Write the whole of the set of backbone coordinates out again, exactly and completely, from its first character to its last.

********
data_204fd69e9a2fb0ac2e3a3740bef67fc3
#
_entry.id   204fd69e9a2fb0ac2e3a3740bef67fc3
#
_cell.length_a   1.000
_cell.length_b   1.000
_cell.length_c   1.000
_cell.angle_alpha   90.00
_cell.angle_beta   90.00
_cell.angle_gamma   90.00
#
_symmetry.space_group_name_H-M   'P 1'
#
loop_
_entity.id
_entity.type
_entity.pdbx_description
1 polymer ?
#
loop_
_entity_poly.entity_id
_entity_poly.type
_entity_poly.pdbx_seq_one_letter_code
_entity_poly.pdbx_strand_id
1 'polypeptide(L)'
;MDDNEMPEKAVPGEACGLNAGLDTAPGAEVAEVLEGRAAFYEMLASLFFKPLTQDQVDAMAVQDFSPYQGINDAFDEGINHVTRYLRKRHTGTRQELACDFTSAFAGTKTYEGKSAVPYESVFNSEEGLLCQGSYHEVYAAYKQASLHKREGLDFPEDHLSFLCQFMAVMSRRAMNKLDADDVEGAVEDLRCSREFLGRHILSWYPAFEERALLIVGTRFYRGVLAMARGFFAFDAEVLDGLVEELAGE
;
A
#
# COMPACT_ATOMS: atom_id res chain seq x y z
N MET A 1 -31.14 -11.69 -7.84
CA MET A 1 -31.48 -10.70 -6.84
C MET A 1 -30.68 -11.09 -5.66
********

data_204fd69e9a2fb0ac2e3a3740bef67fc3
#
_entry.id   204fd69e9a2fb0ac2e3a3740bef67fc3
#
_cell.length_a   1.000
_cell.length_b   1.000
_cell.length_c   1.000
_cell.angle_alpha   90.00
_cell.angle_beta   90.00
_cell.angle_gamma   90.00
#
_symmetry.space_group_name_H-M   'P 1'
#
loop_
_entity.id
_entity.type
_entity.pdbx_description
1 polymer ?
#
loop_
_entity_poly.entity_id
_entity_poly.type
_entity_poly.pdbx_seq_one_letter_code
_entity_poly.pdbx_strand_id
1 'polypeptide(L)'
;MDDNEMPEKAVPGEACGLNAGLDTAPGAEVAEVLEGRAAFYEMLASLFFKPLTQDQVDAMAVQDFSPYQGINDAFDEGINHVTRYLRKRHTGTRQELACDFTSAFAGTKTYEGKSAVPYESVFNSEEGLLCQGSYHEVYAAYKQASLHKREGLDFPEDHLSFLCQFMAVMSRRAMNKLDADDVEGAVEDLRCSREFLGRHILSWYPAFEERALLIVGTRFYRGVLAMARGFFAFDAEVLDGLVEELAGE
;
A
#
# COMPACT_ATOMS: atom_id res chain seq x y z
N MET A 1 -31.14 -11.69 -7.84
CA MET A 1 -31.48 -10.70 -6.84
C MET A 1 -30.68 -11.09 -5.66